The Rainbows Baseball Team (1985) was named after Charleston’s “Rainbow Row” to commemorate the allure of the city of Charleston. The Rainbows were renamed in 1994 and became the much-loved Charleston Riverdogs, Charleston’s first minor league team. The Rainbows and their legacy live on through the Riverdogs.

How much has the Cooper River Bridge Run grown since it's inception in 1978?

Arthur Ravenel Bridge in Charleston

The Cooper River Bridge Run is a one-way, 10-kilometer road running event across the Arthur Ravenel Jr. Bridge between Mount Pleasant and Charleston, South Carolina. It has been classified as an elite event that draws enthusiasts from all around the US (75% travel 60 miles or more) and includes world-class competition. It is the third largest 10-K race in the United States.

The annual Cooper River Bridge Run began in 1978 through the efforts of Dr. Marcus Newberry of MUSC who wanted to get people involved in running and fitness. He set up a committee that included the Charleston Running Club, The Citadel, MUSC, and the College of Charleston resulting in the birth of the annual race that would become a legend. The first race comprised of only 766 runners, of which 653 were male and 113 female. The year 2006 saw a record number of 45,663 registered runners, but in 2007, the race was capped at 40,000 participants.

What does a shrimp boat capatain, the Seewee Indians, and tourists have in common?

Shem Creek of course! Shem Creek in Mount Pleasant has a rich and varied history due to its prime location on the Atlantic coast. It empties into the coast of the Atlantic Ocean and then into the Charleston Harbor making it a prime location for the shipping industry. The original inhabitants of the creek were the Sewee Indians who named it “Shemee”.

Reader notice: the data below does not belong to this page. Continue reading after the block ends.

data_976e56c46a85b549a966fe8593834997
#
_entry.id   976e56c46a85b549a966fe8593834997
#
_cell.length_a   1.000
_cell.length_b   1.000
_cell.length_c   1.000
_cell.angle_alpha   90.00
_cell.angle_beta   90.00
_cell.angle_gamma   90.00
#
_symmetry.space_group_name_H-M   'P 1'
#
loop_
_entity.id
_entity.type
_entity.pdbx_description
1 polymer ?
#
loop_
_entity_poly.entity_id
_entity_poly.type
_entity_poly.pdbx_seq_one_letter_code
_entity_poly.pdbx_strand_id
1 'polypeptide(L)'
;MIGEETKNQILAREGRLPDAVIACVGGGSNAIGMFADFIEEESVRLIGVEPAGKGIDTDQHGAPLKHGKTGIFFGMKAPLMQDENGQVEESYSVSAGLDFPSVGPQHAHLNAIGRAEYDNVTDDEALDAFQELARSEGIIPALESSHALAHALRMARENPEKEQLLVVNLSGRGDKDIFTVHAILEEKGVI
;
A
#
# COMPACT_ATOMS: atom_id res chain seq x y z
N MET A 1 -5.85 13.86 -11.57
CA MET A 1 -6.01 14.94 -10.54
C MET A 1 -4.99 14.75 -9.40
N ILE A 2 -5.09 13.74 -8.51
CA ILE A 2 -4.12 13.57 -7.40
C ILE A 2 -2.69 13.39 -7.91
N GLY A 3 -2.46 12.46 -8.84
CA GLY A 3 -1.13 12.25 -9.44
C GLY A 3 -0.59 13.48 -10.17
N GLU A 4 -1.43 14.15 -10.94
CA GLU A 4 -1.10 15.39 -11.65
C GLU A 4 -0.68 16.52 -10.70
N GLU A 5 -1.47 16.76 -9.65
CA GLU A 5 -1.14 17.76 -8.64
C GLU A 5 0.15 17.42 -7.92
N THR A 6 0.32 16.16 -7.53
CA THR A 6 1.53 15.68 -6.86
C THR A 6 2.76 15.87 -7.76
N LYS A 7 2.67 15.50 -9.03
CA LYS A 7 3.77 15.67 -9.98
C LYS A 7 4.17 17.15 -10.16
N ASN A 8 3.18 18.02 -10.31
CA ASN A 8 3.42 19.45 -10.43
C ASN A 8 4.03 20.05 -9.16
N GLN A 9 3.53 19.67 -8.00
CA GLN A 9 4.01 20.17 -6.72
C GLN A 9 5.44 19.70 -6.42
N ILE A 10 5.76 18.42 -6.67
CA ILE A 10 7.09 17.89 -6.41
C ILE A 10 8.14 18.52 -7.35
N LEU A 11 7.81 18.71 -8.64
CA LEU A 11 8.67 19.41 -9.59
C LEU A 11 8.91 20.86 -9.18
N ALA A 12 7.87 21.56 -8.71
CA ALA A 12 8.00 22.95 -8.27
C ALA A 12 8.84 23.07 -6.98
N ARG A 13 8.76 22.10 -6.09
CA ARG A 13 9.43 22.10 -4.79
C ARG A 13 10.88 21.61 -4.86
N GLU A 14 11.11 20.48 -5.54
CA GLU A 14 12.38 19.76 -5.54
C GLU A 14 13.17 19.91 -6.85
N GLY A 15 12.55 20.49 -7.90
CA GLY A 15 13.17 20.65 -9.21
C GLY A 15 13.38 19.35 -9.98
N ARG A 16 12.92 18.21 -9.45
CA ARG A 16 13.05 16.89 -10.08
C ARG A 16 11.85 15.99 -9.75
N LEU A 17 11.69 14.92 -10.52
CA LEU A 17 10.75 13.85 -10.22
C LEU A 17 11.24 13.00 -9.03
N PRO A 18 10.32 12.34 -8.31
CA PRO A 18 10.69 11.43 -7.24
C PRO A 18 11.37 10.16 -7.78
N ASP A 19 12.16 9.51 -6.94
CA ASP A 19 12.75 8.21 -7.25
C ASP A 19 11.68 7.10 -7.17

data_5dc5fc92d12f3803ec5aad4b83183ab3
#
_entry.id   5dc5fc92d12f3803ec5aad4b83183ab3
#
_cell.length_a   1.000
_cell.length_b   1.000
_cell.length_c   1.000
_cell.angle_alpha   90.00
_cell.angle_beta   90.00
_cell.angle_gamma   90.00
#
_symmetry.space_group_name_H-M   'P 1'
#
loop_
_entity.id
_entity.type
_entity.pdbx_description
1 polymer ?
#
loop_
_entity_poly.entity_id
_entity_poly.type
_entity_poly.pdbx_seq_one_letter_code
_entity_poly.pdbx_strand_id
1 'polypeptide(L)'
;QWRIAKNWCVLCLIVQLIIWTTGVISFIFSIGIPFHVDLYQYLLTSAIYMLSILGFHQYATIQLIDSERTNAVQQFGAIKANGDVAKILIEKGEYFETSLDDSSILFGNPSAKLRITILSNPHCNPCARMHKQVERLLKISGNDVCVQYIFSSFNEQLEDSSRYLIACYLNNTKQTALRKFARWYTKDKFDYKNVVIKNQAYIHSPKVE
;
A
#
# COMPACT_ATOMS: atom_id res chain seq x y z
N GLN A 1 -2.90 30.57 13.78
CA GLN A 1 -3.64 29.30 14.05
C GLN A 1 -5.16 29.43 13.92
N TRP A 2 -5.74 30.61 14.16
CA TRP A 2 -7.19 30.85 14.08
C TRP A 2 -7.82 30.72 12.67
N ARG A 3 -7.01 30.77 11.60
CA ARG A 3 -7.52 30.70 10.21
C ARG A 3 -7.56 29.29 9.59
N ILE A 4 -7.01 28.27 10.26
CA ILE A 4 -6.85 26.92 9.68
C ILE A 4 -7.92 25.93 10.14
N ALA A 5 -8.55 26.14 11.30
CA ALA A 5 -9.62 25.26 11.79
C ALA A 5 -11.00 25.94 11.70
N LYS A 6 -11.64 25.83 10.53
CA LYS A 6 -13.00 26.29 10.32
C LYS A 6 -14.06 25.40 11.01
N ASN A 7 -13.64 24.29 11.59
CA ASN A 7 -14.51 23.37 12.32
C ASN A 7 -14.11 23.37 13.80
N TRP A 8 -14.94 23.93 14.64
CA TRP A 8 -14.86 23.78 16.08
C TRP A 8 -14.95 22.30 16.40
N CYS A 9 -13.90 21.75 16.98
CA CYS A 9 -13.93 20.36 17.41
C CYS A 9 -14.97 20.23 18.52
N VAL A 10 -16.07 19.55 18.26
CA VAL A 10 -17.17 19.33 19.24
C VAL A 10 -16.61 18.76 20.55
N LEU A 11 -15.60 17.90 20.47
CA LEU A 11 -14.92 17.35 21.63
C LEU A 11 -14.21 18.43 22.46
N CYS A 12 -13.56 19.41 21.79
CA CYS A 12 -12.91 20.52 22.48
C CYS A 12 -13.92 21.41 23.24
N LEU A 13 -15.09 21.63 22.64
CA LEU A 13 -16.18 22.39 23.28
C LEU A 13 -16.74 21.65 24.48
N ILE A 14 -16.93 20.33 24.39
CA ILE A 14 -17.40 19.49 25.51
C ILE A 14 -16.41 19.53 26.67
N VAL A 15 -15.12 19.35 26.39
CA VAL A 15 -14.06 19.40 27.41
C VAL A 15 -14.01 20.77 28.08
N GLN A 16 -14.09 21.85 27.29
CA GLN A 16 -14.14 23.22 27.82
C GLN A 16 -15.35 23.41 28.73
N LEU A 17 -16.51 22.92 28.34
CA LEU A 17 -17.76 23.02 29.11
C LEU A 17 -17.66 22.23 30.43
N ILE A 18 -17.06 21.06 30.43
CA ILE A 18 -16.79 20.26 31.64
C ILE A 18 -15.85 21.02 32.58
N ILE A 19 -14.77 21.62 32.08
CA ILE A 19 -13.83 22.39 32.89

It is home to many of local birds, fish, plant life, and crustaceans that became threatened by industry that came to Shem Creek. In the 1700’s the booming Shipbuilding industry began and later, yachts were manufactured there. After that, the Creek drew other industries that used the power of the creek to run factories. But, thanks to Captain C. Magwood, shrimping came to Shem Creek in 1930, changing the Creek and local industry beyond anything that had come before. In just twenty years, the industry of shrimping became one of the most important industries in Mount Pleasant.

Shem Creek

Captain Magwood brought more than just Shrimping to Shem Creek. This new booming industry provided jobs for hundreds of people and became a ‘point of interest’ to visitors/tourists. Tourists needed a place to stay, to eat, and to relax and enjoy themselves. Restaurants started to appear filled with fresh seafood, offering incredible views of the Creek and an opportunity to catch a glimpse of dolphins, the rare manatee, and incredible Great Egrets or Pelicans. Not long after, tourism became the lead industry of the area.